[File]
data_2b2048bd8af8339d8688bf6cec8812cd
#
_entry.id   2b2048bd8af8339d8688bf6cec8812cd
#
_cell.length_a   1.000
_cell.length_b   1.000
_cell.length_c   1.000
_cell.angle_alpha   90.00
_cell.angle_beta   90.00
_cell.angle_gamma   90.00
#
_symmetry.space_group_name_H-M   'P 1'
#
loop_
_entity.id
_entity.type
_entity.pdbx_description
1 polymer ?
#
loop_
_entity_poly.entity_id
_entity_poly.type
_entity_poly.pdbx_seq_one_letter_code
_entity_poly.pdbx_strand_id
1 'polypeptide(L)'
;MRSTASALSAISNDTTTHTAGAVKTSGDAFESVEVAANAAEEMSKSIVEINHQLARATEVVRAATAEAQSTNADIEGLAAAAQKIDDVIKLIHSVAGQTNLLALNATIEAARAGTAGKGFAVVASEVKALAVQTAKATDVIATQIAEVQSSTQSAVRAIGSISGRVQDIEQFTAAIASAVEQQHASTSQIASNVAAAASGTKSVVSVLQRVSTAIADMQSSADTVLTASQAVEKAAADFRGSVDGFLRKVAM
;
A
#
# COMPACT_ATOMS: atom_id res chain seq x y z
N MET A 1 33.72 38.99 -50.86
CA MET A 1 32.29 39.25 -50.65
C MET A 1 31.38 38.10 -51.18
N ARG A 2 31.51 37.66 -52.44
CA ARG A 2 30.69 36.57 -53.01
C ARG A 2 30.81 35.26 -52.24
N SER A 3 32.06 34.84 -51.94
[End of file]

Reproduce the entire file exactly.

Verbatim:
data_2b2048bd8af8339d8688bf6cec8812cd
#
_entry.id   2b2048bd8af8339d8688bf6cec8812cd
#
_cell.length_a   1.000
_cell.length_b   1.000
_cell.length_c   1.000
_cell.angle_alpha   90.00
_cell.angle_beta   90.00
_cell.angle_gamma   90.00
#
_symmetry.space_group_name_H-M   'P 1'
#
loop_
_entity.id
_entity.type
_entity.pdbx_description
1 polymer ?
#
loop_
_entity_poly.entity_id
_entity_poly.type
_entity_poly.pdbx_seq_one_letter_code
_entity_poly.pdbx_strand_id
1 'polypeptide(L)'
;MRSTASALSAISNDTTTHTAGAVKTSGDAFESVEVAANAAEEMSKSIVEINHQLARATEVVRAATAEAQSTNADIEGLAAAAQKIDDVIKLIHSVAGQTNLLALNATIEAARAGTAGKGFAVVASEVKALAVQTAKATDVIATQIAEVQSSTQSAVRAIGSISGRVQDIEQFTAAIASAVEQQHASTSQIASNVAAAASGTKSVVSVLQRVSTAIADMQSSADTVLTASQAVEKAAADFRGSVDGFLRKVAM
;
A
#
# COMPACT_ATOMS: atom_id res chain seq x y z
N MET A 1 33.72 38.99 -50.86
CA MET A 1 32.29 39.25 -50.65
C MET A 1 31.38 38.10 -51.18
N ARG A 2 31.51 37.66 -52.44
CA ARG A 2 30.69 36.57 -53.01
C ARG A 2 30.81 35.26 -52.24
N SER A 3 32.06 34.84 -51.94